St. Martin's Square was the centre of the town and,
since the establishment of a town administration in 1277, the centre of government. Until the 18th century "Trillhaus", pillory and iron collars were terrifying means used to secure law and order. The purpose of the "Fleischbank" was to supervise the sale of meat. The market for servants, St. John's Market, took place annually at the end of December until World War II. Following a fire, the town hall on our left was newly erected in Renaissance style between 1575 and 1583.
After the pillage of the town by soldiers of Louis XIV in 1689, it was reconstructed in 1699/1700. Justitia and Veritas can be seen on the gable. Until 1966 the building served as district court, since 1998 again as town hall.From our location we look past the town hall to the entrance hall of the church. St. Michael's chapel was located across from the town hall, both connected by an archway marking the border between the cathedral close and the jurisdiction of the town. We can still see the foundation of the archway at the side of the town hall.To the left, Untertorstraße, to the right Obertorstraße: Both streets cross the market as the main axis of the town and end at the town gates
which were torn down in 1822 after a long period of decay. Under the reign of the Elector of Trier, Münstermaifeld was the seat of higher authorities until 1794.
Under French rule between 1794 and 1814, it became "Mairie" and the suburb of a canton. The Prussian office of Münstermaifeld was established in 1815. From the Weimar Republic to the time of National Socialism and following, the office of Münstermaifeld remained the administrative centre of the surrounding communities until 1970.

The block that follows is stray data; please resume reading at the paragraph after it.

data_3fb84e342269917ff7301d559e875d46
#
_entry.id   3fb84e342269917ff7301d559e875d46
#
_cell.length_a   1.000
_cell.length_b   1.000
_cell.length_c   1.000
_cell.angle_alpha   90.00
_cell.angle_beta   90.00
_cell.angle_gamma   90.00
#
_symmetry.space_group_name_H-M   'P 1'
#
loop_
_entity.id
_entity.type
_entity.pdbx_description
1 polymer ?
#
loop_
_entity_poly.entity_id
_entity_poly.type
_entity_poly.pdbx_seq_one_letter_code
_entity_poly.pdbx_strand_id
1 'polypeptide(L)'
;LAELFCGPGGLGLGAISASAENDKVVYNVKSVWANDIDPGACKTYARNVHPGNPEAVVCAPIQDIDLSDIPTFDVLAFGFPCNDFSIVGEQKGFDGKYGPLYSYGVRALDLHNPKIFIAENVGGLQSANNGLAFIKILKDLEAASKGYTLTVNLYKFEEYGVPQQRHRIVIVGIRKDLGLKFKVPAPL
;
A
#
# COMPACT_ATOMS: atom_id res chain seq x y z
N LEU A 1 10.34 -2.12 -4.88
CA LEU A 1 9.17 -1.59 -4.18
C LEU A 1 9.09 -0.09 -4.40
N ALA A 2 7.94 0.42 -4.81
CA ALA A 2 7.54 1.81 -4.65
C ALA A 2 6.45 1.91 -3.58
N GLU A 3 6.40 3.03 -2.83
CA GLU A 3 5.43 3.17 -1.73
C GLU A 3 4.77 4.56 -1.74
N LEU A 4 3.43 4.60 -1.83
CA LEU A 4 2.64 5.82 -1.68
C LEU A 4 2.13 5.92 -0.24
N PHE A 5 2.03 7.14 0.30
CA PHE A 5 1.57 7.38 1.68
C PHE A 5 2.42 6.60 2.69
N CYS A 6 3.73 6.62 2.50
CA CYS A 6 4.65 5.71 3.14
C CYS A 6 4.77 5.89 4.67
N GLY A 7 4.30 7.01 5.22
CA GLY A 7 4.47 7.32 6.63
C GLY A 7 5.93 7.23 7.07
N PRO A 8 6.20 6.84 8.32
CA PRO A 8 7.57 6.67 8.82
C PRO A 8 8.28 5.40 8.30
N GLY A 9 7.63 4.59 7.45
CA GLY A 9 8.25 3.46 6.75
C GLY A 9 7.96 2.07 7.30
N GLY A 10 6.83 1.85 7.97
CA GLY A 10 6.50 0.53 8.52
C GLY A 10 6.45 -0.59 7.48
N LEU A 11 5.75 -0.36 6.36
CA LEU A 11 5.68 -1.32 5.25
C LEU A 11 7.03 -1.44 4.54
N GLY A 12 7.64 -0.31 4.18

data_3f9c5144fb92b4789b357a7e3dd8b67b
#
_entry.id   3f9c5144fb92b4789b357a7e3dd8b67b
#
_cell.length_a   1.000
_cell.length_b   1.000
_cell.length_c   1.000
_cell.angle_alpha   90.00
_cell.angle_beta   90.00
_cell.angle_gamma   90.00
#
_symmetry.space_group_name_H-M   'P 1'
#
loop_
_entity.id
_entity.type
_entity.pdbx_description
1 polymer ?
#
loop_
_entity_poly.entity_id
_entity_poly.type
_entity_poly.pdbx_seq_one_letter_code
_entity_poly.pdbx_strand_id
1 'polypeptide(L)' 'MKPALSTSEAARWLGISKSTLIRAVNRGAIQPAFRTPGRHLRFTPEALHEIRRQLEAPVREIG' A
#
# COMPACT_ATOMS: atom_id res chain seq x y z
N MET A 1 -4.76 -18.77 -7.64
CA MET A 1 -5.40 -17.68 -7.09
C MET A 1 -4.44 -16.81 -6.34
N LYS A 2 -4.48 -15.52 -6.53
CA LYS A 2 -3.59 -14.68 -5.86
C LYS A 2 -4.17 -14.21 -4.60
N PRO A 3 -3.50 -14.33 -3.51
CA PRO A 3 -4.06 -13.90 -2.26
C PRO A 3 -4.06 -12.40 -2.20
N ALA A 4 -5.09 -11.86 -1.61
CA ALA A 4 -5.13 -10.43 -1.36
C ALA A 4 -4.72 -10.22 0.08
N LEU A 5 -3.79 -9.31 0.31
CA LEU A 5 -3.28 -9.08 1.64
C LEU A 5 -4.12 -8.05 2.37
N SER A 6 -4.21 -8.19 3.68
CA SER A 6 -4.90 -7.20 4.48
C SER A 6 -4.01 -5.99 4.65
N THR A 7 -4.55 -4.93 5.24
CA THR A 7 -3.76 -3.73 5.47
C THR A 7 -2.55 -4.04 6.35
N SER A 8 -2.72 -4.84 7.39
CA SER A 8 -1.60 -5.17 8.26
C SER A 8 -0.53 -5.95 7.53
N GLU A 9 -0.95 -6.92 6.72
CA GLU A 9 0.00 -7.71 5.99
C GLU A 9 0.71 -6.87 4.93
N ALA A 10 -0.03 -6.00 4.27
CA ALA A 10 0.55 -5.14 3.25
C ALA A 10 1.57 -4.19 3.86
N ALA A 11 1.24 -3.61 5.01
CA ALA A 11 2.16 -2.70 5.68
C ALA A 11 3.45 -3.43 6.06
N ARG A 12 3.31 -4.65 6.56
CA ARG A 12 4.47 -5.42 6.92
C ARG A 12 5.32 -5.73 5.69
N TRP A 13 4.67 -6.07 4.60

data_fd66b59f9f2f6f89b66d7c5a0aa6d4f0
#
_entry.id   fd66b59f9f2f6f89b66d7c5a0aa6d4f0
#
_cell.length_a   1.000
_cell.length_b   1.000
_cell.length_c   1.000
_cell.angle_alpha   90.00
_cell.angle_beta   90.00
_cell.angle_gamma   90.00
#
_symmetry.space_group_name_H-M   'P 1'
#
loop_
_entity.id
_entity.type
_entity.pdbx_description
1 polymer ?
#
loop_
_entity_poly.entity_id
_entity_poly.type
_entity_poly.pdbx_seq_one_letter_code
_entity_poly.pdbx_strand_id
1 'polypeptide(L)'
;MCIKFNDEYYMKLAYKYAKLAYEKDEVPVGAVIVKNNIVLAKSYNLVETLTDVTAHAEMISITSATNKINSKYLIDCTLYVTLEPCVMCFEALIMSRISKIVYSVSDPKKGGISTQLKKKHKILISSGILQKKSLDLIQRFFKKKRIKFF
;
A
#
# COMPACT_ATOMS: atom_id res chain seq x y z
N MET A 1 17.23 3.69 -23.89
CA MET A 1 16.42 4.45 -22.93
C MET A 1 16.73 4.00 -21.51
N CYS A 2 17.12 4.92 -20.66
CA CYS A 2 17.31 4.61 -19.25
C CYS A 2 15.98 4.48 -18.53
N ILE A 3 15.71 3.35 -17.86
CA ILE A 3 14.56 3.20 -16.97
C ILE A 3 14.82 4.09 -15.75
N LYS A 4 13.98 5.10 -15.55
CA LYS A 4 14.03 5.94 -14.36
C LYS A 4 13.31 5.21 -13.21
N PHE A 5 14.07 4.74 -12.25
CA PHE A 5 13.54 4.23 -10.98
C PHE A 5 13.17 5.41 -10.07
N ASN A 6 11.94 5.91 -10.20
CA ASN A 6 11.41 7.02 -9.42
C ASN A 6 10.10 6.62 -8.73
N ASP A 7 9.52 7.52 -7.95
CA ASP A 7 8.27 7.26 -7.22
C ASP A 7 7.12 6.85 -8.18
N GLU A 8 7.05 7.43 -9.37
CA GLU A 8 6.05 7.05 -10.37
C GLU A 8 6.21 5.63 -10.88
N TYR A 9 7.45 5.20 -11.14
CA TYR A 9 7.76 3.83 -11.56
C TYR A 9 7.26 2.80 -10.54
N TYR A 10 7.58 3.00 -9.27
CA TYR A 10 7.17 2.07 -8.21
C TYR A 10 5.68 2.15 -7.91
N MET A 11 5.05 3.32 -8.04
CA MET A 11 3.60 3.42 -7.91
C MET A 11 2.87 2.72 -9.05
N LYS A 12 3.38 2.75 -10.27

The "Trillhaus"was a closed cage that could be rotated from the outside. The courts bailiff or passers-by could further torment the punished by rotating the cage. The "Trillhaus" was used to punish minor offences and was intended to bring shame on the wrongdoers by displaying them. Disgrace was also primarily associated with being sentenced to the pillory. It was about humiliation and exposure. The pillory also served as an outward sign of the city's jurisdiction. In 1721, a new pillory was erected on Martinsplatz in the shape of a lava column. There was a weather vane on top, and three neck irons were attached to the lower part. The pillory was removed in 1798; the "Drillhaus" had already been demolished in 1777.
Servants and maids from the Hunsrück and the Eifel stood on Martinsplatz, at the "corner", looking for work for the next working year. The contract was sealed with a handshake. After that they received their hand money. Work began on 2 February, Candlemas. The servants received board and lodging and clothing. After the First World War, the name Gesindemarkt remained in the market calendar, but there was no more Verdingen. Münstermaifeld, as the centre of the Maifeld agricultural region, had a dense succession of markets: Pig and piglet market, farmers' market, cattle and sheep market and the largest market, the fair.
This chapel opposite the town hall existed since the 13th century. It was the chapel of the St. Michael's Brotherhood, the oldest brotherhood in the town. The brotherhood was particularly active in caring for the poor. For his own burial, a brother was expected to give a horse, a cow, a robe or at least a small sum of money. The chapel could be reached via a covered walkway from the town hall. After the building burnt down in 1770, the chapel and the ossuary below were demolished.